What To Make of Props 98 and 99

Thursday, May 1, 2008
George Skelton
Los Angeles Times

SACRAMENTO - Ballot proposition numbers should be retired like athlete jersey numbers. No. 3 -- Babe Ruth. No. 42 -- Jackie Robinson.

Proposition 13 -- property tax relief. Proposition 98 -- school funding guarantees.

Hall of Famers all.

But lately it has gotten confusing with the ballot props. Because the state Legislature has refused to retire proposition numbers -- the Howard Jarvis Taxpayers Assn. tried with No. 13, but Democrats refused -- we now have a new and strange Prop. 98. Coincidentally, it is brought to us by the Howard Jarvis organization.

The new Prop. 98 is about eminent domain and rent control.

It's complex and may seem like a yawner. But it's a very big deal -- worthy of its historic number.

The measure would greatly reduce the power of government to seize private property by eminent domain in order to transfer it to a private party, such as a profiteering developer. It also would phase out rent control, no small matter.

There's another, much more subdued ballot rival, Prop. 99. It would provide limited restrictions on government's power to grab single-family homes, including condos, for transfer to another private party.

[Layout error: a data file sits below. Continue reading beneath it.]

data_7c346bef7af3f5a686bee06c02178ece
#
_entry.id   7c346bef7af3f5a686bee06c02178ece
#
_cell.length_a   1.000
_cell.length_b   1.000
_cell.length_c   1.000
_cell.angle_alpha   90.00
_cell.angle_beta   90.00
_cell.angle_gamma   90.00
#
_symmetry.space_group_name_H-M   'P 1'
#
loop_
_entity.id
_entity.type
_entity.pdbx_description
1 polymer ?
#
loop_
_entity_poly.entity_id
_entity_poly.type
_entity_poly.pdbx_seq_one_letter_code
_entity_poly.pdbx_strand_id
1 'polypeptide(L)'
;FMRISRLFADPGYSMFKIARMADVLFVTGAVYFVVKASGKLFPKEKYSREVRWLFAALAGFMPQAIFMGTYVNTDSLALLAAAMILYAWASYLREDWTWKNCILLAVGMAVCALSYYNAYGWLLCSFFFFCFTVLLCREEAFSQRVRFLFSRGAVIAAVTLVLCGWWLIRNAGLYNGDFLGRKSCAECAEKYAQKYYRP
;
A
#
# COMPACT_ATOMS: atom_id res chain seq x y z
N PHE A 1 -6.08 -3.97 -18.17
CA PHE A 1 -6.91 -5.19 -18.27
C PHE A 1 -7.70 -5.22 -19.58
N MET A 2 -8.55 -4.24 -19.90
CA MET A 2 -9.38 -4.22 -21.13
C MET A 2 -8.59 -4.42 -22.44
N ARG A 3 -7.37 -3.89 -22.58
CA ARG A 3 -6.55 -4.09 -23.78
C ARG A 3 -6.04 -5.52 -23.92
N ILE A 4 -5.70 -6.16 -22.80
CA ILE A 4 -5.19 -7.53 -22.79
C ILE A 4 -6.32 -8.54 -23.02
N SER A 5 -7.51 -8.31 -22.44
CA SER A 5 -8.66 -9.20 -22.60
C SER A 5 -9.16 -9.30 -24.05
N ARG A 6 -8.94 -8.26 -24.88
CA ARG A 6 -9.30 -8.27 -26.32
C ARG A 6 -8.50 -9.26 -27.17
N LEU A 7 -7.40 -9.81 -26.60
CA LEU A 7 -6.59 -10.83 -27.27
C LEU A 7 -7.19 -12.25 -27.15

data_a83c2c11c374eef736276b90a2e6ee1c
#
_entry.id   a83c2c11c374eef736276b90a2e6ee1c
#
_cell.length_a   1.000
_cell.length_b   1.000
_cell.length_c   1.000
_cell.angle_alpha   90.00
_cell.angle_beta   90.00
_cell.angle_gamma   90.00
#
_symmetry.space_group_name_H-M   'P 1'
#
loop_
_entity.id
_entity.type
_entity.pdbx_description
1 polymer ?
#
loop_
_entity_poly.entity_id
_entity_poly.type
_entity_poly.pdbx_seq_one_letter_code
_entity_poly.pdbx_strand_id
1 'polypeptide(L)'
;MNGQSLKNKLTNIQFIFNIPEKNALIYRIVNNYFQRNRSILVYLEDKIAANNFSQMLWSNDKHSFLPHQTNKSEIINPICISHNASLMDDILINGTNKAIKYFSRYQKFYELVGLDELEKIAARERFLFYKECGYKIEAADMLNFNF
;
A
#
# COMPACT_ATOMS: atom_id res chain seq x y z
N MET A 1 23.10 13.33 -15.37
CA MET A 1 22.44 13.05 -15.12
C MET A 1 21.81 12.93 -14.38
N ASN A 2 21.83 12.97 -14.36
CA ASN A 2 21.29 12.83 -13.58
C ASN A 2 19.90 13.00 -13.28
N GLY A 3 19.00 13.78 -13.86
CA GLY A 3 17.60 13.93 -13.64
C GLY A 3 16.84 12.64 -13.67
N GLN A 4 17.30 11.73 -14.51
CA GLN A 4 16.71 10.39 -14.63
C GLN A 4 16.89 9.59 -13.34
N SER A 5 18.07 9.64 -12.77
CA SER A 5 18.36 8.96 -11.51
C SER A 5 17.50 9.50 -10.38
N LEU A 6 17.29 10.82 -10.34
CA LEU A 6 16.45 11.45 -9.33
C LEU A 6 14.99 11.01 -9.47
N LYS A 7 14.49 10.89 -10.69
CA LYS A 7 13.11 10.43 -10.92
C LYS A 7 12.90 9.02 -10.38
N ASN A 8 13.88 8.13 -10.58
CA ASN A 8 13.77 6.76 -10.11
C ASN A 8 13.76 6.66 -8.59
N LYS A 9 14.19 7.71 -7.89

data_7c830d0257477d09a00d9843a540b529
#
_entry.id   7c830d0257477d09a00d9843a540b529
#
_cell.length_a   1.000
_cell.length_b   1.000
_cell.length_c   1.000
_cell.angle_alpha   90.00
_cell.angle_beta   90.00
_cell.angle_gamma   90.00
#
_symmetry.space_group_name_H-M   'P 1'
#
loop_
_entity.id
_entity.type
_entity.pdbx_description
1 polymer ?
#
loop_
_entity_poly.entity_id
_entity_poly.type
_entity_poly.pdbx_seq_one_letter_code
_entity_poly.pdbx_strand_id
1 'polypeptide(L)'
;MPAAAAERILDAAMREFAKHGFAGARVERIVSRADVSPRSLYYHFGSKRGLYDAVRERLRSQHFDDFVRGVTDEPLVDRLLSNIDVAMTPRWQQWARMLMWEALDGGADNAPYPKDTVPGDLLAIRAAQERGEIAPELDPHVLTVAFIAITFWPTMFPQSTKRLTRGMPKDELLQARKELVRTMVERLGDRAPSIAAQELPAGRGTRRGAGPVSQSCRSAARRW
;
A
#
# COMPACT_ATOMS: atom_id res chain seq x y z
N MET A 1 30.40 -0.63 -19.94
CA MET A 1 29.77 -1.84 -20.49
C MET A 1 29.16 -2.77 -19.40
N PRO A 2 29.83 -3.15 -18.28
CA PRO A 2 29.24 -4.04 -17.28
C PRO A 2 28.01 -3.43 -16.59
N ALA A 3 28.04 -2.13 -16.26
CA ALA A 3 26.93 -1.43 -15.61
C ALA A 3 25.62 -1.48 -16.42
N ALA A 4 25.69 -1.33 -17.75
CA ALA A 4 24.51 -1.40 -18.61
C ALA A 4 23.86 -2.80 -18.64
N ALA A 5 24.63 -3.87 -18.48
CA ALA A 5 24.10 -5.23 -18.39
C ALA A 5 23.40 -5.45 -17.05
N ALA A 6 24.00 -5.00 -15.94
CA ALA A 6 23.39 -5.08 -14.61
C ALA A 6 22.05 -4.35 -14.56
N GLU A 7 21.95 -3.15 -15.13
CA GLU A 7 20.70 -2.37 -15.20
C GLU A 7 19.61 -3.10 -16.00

Actually, these will be the only two propositions on the statewide ballot June 3. Moreover, they'll be the only statewide items of any kind on the ballot. Everything else will be congressional and legislative primaries and local elections.

Theoretically, that should produce a low voter turnout and help Prop. 98 because renters -- who would lose out under the measure -- historically have not flocked to the polls.

But the last statewide survey by the Public Policy Institute of California, in March, found Prop. 98 being supported by only 37% of likely voters.

Meanwhile, rent control was considered "a good thing" by 53%. And Prop. 99 was backed by 53%.

Both measures were inspired by a 2005 U.S. Supreme Court decision that allowed the overbearing city of New London, Conn., to seize a small, neat riverfront home owned by Susette Kelo and transfer it -- along with her neighbors' houses -- to a private developer so it could generate hefty tax dollars.

California property owners, however, enjoy more protections against bullying governments than do people in Connecticut. For one, a California property must be found to be blighted before it can be condemned for economic development.

But sponsors of Prop. 98 say "blight" is loosely interpreted and California's law isn't strong enough.

"We can show you open cornfields designated as blighted," says Jon Coupal, president of the Jarvis group. Under Prop. 98, he insists, government still could condemn property that created a public nuisance or generated criminal activity.

"It could condemn a crack house or house of prostitution. But if you have a home next to a crack house and it's well-maintained, government should not be allowed to take your place."

In 2006, an anti-eminent domain measure, Prop. 90, was narrowly rejected by voters after local governments and environmentalists complained that it went too far. Last year, attempts to reach a legislative compromise failed when the Jarvis folks pulled out and teamed up with the California Farm Bureau and a big landlord coalition to sponsor Prop. 98.